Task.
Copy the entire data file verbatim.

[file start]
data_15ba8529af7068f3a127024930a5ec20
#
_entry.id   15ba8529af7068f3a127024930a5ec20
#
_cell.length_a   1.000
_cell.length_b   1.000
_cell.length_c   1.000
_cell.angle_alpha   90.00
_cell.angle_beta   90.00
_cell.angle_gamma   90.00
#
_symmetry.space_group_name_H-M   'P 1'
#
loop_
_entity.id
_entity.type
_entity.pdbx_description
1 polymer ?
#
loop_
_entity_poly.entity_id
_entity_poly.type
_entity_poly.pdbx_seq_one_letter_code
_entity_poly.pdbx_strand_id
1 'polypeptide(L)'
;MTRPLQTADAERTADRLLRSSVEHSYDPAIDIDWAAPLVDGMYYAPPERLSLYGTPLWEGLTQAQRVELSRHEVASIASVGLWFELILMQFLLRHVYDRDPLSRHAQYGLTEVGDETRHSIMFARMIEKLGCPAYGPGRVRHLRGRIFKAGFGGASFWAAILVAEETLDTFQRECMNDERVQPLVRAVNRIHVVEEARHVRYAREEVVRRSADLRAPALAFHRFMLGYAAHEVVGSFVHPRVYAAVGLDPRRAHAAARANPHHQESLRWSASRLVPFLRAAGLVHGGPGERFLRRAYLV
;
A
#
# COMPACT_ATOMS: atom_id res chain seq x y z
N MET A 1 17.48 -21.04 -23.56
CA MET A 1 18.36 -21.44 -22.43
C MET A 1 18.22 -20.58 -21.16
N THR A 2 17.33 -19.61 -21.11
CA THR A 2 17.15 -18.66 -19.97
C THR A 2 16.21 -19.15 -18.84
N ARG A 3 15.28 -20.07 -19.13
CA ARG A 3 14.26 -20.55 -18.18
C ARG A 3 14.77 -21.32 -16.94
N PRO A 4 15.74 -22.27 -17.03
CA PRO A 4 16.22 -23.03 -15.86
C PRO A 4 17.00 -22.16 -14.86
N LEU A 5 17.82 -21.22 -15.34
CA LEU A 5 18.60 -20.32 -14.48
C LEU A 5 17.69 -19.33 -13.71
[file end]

data_15ba8529af7068f3a127024930a5ec20
#
_entry.id   15ba8529af7068f3a127024930a5ec20
#
_cell.length_a   1.000
_cell.length_b   1.000
_cell.length_c   1.000
_cell.angle_alpha   90.00
_cell.angle_beta   90.00
_cell.angle_gamma   90.00
#
_symmetry.space_group_name_H-M   'P 1'
#
loop_
_entity.id
_entity.type
_entity.pdbx_description
1 polymer ?
#
loop_
_entity_poly.entity_id
_entity_poly.type
_entity_poly.pdbx_seq_one_letter_code
_entity_poly.pdbx_strand_id
1 'polypeptide(L)'
;MTRPLQTADAERTADRLLRSSVEHSYDPAIDIDWAAPLVDGMYYAPPERLSLYGTPLWEGLTQAQRVELSRHEVASIASVGLWFELILMQFLLRHVYDRDPLSRHAQYGLTEVGDETRHSIMFARMIEKLGCPAYGPGRVRHLRGRIFKAGFGGASFWAAILVAEETLDTFQRECMNDERVQPLVRAVNRIHVVEEARHVRYAREEVVRRSADLRAPALAFHRFMLGYAAHEVVGSFVHPRVYAAVGLDPRRAHAAARANPHHQESLRWSASRLVPFLRAAGLVHGGPGERFLRRAYLV
;
A
#
# COMPACT_ATOMS: atom_id res chain seq x y z
N MET A 1 17.48 -21.04 -23.56
CA MET A 1 18.36 -21.44 -22.43
C MET A 1 18.22 -20.58 -21.16
N THR A 2 17.33 -19.61 -21.11
CA THR A 2 17.15 -18.66 -19.97
C THR A 2 16.21 -19.15 -18.84
N ARG A 3 15.28 -20.07 -19.13
CA ARG A 3 14.26 -20.55 -18.18
C ARG A 3 14.77 -21.32 -16.94
N PRO A 4 15.74 -22.27 -17.03
CA PRO A 4 16.22 -23.03 -15.86
C PRO A 4 17.00 -22.16 -14.86
N LEU A 5 17.82 -21.22 -15.34
CA LEU A 5 18.60 -20.32 -14.48
C LEU A 5 17.69 -19.33 -13.71